I’ll go as far as saying that the Scarcity Pattern is the superior pattern for every early stage company. Most people think their company needs to innovate or do something else that’s product-centric, when the reality is that most companies just need more customers.
This is why, in a capitalist world, it makes sense to copy whatever’s already successful and it’s often a mistake to enter a market as an innovative leader. Other, more efficient companies, will just wait for the innovator to prove that their product is worth something, then enter later and steal their market share (a well-known problem called the innovator’s dilemma). It’s a much more reliable, risk-averse strategy to be a copycat when you’re starting out.
Problems begin to appear later on, when a company has exploited its way to a profitable position within a large marketplace. If they stick with the Scarcity Pattern, then they’ll never explore enough to catch on to trends in the market that can take them out of their leading position.
That pattern’s effectiveness begins to turn into a liability and the top dog gets knocked off its perch.
There’s even a term for what happens internally at organizations like this: the competency trap. The general idea is that competency in suboptimal, but profitable, organizational behavior makes exploring so unrewarding that companies stop engaging in it.
Picture a company that has expert skills in manufacturing typewriters at the dawn of the computer age. Everything in their factory is geared towards making the world’s best typewriters, and making changes to the assembly line would be so costly, and would cause so many unprofitable slowdowns, that the company’s managers (who are incentivized to think short-term) never bother changing anything.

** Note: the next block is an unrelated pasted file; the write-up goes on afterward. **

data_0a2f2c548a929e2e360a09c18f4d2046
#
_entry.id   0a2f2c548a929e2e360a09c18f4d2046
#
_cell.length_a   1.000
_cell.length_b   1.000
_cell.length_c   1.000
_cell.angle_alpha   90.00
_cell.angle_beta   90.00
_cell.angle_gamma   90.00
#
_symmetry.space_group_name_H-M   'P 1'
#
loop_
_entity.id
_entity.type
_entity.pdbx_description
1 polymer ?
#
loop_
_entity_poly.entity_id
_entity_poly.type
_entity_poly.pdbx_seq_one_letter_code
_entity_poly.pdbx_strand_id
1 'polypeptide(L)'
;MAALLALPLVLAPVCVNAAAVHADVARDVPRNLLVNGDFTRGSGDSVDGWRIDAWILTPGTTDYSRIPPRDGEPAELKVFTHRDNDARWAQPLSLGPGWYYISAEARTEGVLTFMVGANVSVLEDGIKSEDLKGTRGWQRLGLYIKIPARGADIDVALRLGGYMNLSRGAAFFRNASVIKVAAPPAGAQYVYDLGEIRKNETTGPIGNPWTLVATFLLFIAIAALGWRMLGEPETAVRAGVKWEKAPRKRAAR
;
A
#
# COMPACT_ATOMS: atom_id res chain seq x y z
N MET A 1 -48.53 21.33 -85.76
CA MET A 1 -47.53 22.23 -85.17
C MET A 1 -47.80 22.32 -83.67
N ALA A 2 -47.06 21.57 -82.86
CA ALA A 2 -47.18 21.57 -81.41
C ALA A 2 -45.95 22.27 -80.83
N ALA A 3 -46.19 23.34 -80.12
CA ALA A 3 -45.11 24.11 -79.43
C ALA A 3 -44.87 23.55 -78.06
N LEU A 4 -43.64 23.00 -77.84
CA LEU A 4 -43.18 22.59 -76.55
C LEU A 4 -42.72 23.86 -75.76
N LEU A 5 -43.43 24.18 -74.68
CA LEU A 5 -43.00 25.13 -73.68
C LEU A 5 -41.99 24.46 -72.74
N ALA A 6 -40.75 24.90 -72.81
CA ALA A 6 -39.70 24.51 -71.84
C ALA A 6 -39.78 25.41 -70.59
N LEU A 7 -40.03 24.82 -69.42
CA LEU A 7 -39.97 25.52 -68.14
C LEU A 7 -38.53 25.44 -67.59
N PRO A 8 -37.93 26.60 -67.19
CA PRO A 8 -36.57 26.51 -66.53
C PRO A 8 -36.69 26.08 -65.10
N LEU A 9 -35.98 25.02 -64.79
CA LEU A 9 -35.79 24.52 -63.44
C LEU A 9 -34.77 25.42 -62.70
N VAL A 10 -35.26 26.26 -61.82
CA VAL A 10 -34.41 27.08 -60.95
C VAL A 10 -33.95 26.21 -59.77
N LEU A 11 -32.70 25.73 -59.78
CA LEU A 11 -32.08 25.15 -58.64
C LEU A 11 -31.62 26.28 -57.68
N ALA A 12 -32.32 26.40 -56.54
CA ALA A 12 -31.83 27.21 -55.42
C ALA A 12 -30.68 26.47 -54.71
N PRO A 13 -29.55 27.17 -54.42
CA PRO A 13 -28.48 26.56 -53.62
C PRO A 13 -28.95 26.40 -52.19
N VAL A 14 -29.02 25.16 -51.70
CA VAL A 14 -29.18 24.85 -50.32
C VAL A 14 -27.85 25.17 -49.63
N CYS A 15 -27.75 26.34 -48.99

Then the computer comes along and makes the entire organization obsolete. It’s all because they were stuck in a competency trap and didn’t recognize a need for exploration until it was too late.
Many companies follow their own kind of Standard Pattern, where there’s lots of thrashing at the beginning (when the founders are looking for cash flows), followed by some stabilization (growth and scaling up), then a flat line of exploitation until the company dies.
It’s not a surprise that very few companies end up lasting more than a handful of years when most are operating this way. Competency traps and other maladaptive responses to uncertainty ensure their long-term demise.
The Dilemma in Competition
Generally speaking, the dilemma is something that applies most to situations that can be labelled as “competition” or “conflict” – hence the connection to business.
A constructive way to think about this, then, is to transpose the dilemma onto the various competitive games we play with each other. The patterns still apply, and there are some special considerations for anyone who wants to “play to win.”
Competitors are obsessed with ways to get an “edge” over their opponents. Discovering those edges is, as a result, one of the most focused-on aspects of competitive development. Coaches in every sport and game imaginable have been contemplating the best ways to defeat the opposition with clever strategies since people started playing games.
But the way most people think about this revolves around specific strategies and tactics within the game itself. I would argue that the more important consideration is figuring out when to engage in exploration or exploitation, and how to identify the appropriate moments for switching.